Scrolling through photos on Instagram, there's a feast of crave-worthy food porn. Steaming bowls of ramen, sizzling kebabs, colorful sushi, luxe chocolate desserts, plump bagels and bright, drippy egg yolks... the list goes on.
But lifestyle photos of ethnic food have the potential to be a little bit racist.
Food and travel photographer Celeste Noche discussed how photographers make food seem more exotic when she was a guest on Racist Sandwich, a podcast that investigates the politics of food. The episode with Noche aired in November 2016.
The latent racism in some food photography
When photographers or food stylists use props to style ethnic food without doing their research, they might portray a cuisine incorrectly, Noche said in an email to Mic.
"Photographers and stylists are making uneducated decisions, which perpetuate cultural misrepresentation." —Celeste Noche
Case in point: Noche said that Chef Andrew Zimmern's recipe for Filipino short ribs on his website shows unnecessary chopsticks in the photo. (Noche is Filipino-American, so she's familiar with Filipino cuisine.)
"At first glance, this seems okay, except Filipinos traditionally eat with spoons and forks or just their hands. So it feels like he's incorrectly generalizing all Asians," Noche said.
"Another example is when chopsticks are styled vertically or sticking out of a bowl, which can be seen as rude and symbolic of death in different Asian cultures," Noche said. "In both of these examples, photographers and stylists are making uneducated decisions, which perpetuate cultural misrepresentation."
Resting chopsticks vertically in rice is not polite in Chinese culture, CNN noted. Displayed in that manner, the chopsticks look like incense sticks burned to honor someone's death.
"If you're going to photograph a bowl of ramen or a bowl of pho, sometimes the background around it is exotified," Racist Sandwich cohost Zahir Janmohamed said in the Racist Sandwich podcast. An Indian curry might have a toy rickshaw next to it or some bindi in it, he noted.
In contrast, dishes from white cultures often have the "privilege" of not having to explain where they come from, Janmohamed said. For example, pasta, he said, can usually just stand on its own in a photo.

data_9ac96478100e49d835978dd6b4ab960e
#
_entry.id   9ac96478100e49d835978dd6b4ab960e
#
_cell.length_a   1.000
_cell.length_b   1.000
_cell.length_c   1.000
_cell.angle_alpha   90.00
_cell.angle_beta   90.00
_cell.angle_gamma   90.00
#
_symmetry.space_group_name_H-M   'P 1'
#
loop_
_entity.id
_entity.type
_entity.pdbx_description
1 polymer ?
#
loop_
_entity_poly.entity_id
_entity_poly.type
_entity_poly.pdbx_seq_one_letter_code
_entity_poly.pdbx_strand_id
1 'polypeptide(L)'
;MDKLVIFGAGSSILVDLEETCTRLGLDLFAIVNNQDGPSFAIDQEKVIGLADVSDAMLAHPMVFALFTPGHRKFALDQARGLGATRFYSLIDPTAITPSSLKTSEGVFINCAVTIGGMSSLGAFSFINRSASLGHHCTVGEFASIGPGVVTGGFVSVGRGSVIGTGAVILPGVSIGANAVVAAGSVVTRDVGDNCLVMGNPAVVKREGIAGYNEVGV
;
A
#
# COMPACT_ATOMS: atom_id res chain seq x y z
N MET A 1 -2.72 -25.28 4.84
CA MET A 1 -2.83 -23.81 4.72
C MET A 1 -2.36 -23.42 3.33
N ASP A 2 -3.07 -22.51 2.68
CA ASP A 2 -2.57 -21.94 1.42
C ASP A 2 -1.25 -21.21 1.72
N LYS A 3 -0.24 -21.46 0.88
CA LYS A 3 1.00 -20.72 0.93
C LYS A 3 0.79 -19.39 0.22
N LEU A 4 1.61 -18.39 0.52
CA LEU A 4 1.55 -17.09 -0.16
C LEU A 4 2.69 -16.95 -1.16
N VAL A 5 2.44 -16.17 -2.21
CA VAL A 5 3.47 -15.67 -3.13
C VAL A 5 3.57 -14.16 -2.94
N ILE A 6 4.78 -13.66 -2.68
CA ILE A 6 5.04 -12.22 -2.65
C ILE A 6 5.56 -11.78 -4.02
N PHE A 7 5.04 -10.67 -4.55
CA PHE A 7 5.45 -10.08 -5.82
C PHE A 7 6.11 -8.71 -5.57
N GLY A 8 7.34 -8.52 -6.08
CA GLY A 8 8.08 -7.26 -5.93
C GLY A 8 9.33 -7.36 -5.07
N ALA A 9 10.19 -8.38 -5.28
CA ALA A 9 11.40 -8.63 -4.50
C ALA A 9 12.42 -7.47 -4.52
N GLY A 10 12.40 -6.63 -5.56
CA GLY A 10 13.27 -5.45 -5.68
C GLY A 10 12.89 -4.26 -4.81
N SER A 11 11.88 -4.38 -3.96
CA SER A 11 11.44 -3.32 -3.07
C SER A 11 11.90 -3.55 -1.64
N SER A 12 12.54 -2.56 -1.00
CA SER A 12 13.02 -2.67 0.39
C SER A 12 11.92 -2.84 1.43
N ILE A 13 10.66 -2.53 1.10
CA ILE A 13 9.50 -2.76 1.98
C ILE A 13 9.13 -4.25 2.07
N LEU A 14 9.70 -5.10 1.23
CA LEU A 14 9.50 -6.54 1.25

Noche isn't against using props — she thinks they can help provide context and life to food photography. But she hopes photographers and stylists can be mindful when using them, "especially when it comes to representing ethnic food," she said.
Incorrect and offensive food styling is part of the larger issue of misrepresentation in food media, Noche said. She believes that when editors, stylists or bloggers change the defining characteristics of a dish, they "perpetuate cultural erasure."
80% of "ethnic" New York Times recipes are created by white people. - Intersectional Analyst
Noche said that the trend is exemplified by the amount of white New York Times recipe writers who are authoring "ethnic" recipes, a pattern revealed in a recent analysis by the blog Intersectional Analyst. In several "ethnic" food categories, over 80% of New York Times recipes are created by white authors, the blog noted.
One way to have better and more accurate representation in food? Noche said "listening to and hiring people of color to represent their own cultures is a way we can move forward."
Twitter reaches a boiling point
When the BBC interviewed Noche and published an article about racism in food media Friday, the internet slammed the story immediately.
People also began tweeting at Noche, saying she was being unnecessarily divisive.
The Twitter backlash is "gaslighting" minorities
When asked about the Twitter backlash to the BBC article, Noche said in an email that she wasn't surprised.
"People of color and other marginalized groups are constantly gaslit for challenging the status quo." —Celeste Noche
"People of color and other marginalized groups are constantly gaslit for challenging the status quo," Noche said. Noche is referencing the strategy of gaslighting, when a person or group causes another person or group to question their sanity through psychological manipulation.
The backlash "speaks to a lack of mainstream understanding about microaggressions," Racist Sandwich co-host Soleil Ho said in an email.
"Microaggressions are both the hardest and the easiest oppressive acts to pick apart and critique, because they are so subtle, ambiguous and passive," Ho said. It's a form of "passive aggressive oppression," she said, explaining the microaggressions in food media are "symptoms of the greater sickness of social inequality."
People who claim Noche is saying that white people can't eat ethnic food? That's an absurd "strawman argument," Ho said. "We're just asking for more thoughtfulness and respect towards the people who make the things you enjoy. Is that so offensive?"